"Hastelloy C", for example, is a commercial corrosion resistant alloy available from Cabot Corporation having the following nominal composition in weight percent:
15.5% chromium,
15% molybdenum,
4% tungsten,
5.5% iron,
0.8% carbon, and
balance, nickel.
It has been recognized that greater concentrations of molybdenum would result in improved corrosion resistance, however, greater concentrations of molybdenum in "Hastelloy C", for example, would make the alloy unworkable mechanically because of the presence of chromium. Thus, corrosion resistant alloys which include greater concentrations of molybdenum generally have little or no chromium. "Hastelloy B", for example, has the following nominal composition, in weight percent:
28 to 30% molybdenum,
5% iron,
0.05% carbon, and
balance, nickel.
"Hastelloy B", however, can only be used in closed systems because ferrous and cupric ions will be formed with chlorine in an open system. The addition of chromium would eliminate this problem, however, the alloy would be unworkable mechanically, as described above.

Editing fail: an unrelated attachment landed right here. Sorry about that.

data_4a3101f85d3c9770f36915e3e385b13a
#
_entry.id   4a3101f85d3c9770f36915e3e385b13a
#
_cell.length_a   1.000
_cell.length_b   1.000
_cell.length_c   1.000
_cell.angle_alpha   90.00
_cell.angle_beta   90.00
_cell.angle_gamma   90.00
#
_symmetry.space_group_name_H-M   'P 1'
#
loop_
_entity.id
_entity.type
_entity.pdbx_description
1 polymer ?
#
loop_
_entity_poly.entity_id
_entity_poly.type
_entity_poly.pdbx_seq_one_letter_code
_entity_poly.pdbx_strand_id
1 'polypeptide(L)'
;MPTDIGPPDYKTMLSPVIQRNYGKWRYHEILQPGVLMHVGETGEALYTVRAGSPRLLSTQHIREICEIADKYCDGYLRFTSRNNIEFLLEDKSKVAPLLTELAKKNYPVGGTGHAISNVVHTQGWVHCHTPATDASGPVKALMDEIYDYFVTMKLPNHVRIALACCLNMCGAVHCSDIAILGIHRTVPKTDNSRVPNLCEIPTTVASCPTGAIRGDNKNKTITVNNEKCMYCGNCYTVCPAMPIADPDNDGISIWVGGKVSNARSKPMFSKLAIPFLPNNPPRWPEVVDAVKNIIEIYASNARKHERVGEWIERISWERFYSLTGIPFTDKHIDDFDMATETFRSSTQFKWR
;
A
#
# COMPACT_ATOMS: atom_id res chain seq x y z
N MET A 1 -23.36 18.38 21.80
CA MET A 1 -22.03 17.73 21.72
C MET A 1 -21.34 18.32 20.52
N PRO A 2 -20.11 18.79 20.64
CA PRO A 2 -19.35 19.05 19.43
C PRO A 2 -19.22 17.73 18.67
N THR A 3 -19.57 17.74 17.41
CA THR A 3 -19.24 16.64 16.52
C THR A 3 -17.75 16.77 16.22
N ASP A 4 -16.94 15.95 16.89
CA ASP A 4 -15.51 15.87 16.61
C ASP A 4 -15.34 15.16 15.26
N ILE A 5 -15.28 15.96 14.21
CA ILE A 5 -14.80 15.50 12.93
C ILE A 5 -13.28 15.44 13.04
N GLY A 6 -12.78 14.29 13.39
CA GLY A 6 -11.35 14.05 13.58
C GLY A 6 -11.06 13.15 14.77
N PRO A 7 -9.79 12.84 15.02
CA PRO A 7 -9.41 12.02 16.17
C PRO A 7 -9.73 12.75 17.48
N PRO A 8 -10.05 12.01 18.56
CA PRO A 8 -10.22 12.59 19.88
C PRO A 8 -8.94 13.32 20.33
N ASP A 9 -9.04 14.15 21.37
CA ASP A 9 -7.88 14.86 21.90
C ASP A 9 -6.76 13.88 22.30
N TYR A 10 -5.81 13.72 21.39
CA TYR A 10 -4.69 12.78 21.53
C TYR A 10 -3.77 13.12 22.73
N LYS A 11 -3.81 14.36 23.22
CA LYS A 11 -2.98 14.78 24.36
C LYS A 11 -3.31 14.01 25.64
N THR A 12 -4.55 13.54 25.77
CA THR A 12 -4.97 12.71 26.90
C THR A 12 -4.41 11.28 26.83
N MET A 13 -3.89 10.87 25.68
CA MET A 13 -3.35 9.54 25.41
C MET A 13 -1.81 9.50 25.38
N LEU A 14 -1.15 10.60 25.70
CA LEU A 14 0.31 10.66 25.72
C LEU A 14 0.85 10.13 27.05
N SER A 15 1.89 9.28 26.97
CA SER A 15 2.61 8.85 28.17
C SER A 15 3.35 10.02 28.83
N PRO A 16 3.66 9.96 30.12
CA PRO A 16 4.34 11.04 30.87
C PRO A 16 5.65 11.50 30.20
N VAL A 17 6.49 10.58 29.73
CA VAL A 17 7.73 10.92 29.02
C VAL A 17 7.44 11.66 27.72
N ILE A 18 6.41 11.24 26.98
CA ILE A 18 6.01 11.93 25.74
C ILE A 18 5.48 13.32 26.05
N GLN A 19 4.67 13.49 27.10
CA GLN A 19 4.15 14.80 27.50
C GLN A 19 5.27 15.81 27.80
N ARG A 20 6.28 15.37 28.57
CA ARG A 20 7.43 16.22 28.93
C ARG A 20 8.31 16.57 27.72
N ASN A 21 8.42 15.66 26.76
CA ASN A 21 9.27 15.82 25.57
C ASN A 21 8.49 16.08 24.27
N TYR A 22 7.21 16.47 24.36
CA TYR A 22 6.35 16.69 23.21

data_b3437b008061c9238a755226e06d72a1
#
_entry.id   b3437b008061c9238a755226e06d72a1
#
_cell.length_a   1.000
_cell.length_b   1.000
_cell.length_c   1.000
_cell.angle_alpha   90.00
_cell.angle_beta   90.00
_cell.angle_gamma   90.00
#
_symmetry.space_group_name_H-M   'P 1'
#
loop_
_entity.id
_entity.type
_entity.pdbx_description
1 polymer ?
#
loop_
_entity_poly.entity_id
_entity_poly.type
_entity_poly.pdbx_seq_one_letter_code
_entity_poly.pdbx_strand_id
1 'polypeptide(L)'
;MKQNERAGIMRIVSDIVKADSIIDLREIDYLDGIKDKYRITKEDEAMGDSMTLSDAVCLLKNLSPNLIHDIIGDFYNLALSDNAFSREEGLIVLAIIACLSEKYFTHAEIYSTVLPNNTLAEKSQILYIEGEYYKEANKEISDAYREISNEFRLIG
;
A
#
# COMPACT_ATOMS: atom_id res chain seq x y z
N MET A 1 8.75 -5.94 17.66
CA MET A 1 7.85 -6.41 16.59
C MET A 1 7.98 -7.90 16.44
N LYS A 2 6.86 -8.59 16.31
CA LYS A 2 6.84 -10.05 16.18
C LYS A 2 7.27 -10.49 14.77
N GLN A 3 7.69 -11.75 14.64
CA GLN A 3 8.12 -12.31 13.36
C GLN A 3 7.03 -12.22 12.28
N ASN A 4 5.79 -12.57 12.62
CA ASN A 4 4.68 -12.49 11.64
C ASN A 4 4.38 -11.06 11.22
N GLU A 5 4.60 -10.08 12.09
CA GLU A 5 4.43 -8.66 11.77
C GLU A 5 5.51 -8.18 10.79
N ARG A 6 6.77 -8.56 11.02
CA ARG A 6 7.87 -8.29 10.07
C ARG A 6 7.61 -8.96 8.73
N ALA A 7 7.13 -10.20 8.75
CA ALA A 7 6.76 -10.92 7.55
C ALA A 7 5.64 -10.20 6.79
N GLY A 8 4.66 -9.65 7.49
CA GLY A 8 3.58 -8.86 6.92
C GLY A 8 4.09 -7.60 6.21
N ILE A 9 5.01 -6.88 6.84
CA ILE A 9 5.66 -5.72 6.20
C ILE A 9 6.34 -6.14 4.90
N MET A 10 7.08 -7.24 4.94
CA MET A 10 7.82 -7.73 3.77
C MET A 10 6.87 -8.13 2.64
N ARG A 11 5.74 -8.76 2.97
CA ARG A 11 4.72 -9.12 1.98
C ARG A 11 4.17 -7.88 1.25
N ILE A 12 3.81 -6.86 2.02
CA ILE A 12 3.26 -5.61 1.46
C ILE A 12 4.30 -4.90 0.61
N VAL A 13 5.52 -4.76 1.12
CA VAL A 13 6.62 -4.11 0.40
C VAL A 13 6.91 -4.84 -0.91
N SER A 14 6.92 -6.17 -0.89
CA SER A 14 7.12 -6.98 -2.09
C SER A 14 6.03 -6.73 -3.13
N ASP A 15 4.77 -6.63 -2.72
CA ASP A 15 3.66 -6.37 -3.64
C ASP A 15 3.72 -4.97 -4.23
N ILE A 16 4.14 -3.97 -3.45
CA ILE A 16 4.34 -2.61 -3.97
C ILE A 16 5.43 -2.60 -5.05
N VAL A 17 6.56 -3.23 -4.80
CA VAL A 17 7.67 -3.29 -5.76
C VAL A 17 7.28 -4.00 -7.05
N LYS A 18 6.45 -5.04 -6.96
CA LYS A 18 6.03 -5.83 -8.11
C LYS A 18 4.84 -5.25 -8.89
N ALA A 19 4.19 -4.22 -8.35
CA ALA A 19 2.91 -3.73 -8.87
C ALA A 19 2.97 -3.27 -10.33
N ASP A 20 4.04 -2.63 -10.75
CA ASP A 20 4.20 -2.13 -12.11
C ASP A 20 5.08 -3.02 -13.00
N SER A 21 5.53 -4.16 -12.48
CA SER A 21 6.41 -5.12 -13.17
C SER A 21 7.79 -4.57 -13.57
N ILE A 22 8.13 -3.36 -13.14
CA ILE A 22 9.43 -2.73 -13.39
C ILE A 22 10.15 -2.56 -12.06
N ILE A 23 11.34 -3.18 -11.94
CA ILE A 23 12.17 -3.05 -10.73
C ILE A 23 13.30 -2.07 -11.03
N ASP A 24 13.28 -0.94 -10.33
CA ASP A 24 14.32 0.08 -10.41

Other commercially available corrosion resistant alloys include a ferrous base Fe-Cr-Al-Y alloy containing 24% chromium, 8% aluminum, and 0.5% yttrium, a 50%--50% nickel, chromium alloy and "WCT 18997" alloy, available from Wear Control Technology, having the following nominal composition, in weight percent:
25% iron,
21% molybdenum,
5% tungsten,
4.5% titanium,
0.3% vanadium,
0.3% aluminum,
1.5% silicon.
The Fe-Cr-Al-Y alloy is used commercially in highly oxodizing environments. The 50% Ni-50% Cr alloy is used commercially as a coating alloy for many corrosive environments. The WCT 18997 alloy has also had widespread commercial acceptance for plasma spray corrosion resistance applications.
The commercially available corrosion resistant alloys are not, however, suitable for thermal spray coatings subjected to highly oxodizing or reducing corrosive atmospheres, such as boiling sulfuric and hydrochloric acid solutions, such as boiler tubes and paper and pulp digesters, including the heating tubes and parts in contact with the digesting liquor. The corrosion resistant thermal spray alloy and coating method of this invention is particularly suitable for such applications.
SUMMARY OF THE INVENTION